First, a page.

The bittersweet experience of the Church’s brief sojourn in Nauvoo will always remain a romantic yet realistic construct in the minds of the Latter-day Saints. If any reader has ever wanted to travel to Nauvoo with a group of religious educators from BYU, to listen as they analyze and ponder some of their favorite images and reflections on the Nauvoo period, this volume is a fine surrogate. The essays are personable and sincerely reflect the feelings and knowledge of their authors.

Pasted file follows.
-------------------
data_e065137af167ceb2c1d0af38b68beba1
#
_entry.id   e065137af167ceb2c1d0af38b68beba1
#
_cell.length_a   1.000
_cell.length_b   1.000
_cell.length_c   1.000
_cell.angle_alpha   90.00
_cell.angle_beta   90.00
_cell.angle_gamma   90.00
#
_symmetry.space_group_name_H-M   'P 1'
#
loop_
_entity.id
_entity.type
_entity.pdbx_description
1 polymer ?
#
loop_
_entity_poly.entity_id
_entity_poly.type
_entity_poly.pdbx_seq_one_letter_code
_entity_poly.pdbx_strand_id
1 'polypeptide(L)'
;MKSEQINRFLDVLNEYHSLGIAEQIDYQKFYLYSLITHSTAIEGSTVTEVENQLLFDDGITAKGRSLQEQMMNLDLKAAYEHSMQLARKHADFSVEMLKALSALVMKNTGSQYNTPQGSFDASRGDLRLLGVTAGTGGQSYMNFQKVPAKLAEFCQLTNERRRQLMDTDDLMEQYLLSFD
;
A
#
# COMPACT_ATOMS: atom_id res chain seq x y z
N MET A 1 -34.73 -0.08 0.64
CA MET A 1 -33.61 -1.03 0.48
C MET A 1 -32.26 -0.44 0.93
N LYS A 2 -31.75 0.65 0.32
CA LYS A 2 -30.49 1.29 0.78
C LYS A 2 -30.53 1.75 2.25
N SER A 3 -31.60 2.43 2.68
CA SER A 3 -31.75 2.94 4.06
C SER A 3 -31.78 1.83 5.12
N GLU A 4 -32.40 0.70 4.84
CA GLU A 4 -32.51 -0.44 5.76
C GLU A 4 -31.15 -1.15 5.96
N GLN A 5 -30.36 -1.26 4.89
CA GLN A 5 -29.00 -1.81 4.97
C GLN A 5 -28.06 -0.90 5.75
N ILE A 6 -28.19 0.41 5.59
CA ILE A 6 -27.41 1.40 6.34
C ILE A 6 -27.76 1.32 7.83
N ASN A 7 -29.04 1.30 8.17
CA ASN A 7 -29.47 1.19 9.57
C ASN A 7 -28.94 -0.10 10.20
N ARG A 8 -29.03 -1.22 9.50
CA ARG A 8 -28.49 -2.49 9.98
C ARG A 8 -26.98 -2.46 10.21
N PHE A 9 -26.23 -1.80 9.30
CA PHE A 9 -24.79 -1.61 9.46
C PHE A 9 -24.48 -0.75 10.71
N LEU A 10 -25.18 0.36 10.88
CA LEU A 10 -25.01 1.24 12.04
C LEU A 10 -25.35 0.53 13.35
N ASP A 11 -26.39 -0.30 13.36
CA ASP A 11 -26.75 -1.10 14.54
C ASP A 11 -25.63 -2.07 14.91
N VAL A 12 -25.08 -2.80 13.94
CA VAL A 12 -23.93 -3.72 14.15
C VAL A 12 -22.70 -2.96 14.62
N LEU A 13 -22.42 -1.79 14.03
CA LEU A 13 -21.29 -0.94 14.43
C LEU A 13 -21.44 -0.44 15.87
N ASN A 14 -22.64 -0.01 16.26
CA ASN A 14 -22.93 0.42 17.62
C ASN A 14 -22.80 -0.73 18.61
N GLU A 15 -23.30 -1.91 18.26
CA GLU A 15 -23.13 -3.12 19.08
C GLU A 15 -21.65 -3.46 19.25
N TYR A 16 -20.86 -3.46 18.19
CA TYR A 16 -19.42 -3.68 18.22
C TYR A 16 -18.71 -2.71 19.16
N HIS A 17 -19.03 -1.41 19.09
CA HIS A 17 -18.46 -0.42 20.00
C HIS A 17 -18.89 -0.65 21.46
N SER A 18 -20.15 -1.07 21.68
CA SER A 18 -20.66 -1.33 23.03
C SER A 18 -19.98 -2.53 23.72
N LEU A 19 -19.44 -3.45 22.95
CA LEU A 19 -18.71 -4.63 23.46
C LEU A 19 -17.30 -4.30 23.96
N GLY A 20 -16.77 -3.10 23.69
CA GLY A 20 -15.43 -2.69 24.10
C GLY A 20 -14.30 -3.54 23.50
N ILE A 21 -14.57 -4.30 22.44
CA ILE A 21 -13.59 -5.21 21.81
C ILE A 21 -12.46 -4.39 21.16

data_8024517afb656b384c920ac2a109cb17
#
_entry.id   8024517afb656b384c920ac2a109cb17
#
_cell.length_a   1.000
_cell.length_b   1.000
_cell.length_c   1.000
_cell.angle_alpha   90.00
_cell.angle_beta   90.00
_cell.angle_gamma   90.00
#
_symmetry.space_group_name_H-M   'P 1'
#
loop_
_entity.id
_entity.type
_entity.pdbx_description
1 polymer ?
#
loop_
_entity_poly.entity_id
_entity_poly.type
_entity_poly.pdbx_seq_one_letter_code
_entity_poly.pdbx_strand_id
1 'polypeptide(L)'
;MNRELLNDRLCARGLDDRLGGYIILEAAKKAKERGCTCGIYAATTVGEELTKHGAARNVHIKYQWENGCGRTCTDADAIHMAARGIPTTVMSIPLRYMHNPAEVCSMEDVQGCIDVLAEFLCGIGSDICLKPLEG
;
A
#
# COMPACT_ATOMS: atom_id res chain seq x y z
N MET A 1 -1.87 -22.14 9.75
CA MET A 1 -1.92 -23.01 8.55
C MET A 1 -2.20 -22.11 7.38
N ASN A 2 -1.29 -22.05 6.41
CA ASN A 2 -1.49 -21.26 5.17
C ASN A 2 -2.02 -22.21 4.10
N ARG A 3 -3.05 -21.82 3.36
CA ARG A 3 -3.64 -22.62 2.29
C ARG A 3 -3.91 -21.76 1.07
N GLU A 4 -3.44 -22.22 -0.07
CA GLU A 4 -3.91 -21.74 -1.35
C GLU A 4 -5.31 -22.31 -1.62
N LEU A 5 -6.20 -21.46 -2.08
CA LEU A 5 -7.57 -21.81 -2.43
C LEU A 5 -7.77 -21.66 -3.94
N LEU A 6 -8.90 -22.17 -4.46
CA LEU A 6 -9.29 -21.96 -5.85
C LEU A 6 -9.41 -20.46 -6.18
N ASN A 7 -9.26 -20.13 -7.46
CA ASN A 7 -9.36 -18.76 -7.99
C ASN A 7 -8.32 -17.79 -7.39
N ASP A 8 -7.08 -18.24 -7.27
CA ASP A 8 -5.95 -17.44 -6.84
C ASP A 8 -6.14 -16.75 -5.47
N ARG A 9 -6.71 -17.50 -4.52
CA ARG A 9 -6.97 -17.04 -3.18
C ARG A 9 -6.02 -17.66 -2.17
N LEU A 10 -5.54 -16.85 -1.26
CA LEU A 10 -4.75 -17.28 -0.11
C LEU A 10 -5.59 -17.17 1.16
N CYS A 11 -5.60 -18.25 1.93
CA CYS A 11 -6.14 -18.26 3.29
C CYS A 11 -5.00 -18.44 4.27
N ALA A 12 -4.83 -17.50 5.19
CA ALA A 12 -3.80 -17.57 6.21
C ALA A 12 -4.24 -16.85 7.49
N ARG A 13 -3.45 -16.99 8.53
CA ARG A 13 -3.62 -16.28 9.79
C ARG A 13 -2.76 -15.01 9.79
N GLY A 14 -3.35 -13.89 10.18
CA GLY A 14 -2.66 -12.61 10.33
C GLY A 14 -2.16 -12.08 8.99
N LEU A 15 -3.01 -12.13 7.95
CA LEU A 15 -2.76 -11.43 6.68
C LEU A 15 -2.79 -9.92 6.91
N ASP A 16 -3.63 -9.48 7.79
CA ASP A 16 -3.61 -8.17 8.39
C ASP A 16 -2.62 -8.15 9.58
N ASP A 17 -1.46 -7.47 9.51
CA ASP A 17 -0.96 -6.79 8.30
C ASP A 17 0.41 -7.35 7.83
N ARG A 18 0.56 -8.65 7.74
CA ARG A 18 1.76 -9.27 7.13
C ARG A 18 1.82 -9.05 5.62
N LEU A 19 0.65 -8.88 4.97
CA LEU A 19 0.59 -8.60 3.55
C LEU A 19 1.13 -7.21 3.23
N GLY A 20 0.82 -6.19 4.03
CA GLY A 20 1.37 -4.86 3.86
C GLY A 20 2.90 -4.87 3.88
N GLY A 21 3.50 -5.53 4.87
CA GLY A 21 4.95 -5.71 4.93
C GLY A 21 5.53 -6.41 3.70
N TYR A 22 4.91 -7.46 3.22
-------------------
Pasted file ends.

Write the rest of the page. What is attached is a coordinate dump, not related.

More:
This is the latest volume in the regional studies series published by the BYU Department of Church History and Doctrine. It contains eighteen original papers, plus an index, in a large and interesting collection. Topics include Joseph Smith (represented by several essays), the Nauvoo Temple, doctrinal teachings in Nauvoo, disease and sickness in Nauvoo, the political environment in Illinois in the 1840s, and Zelph. The collection also offers biographical studies of such interesting figures as Almon Babbitt, Joseph Smith III, John C. Bennett, Howard Coray, Martha Coray, and Steven A. Douglas, as well as two papers on Mormon and Jewish topics. Although this volume does not attempt to present a systematic, comprehensive review of the history of the Church in Illinois, it contains many significant resources, including a useful bibliography.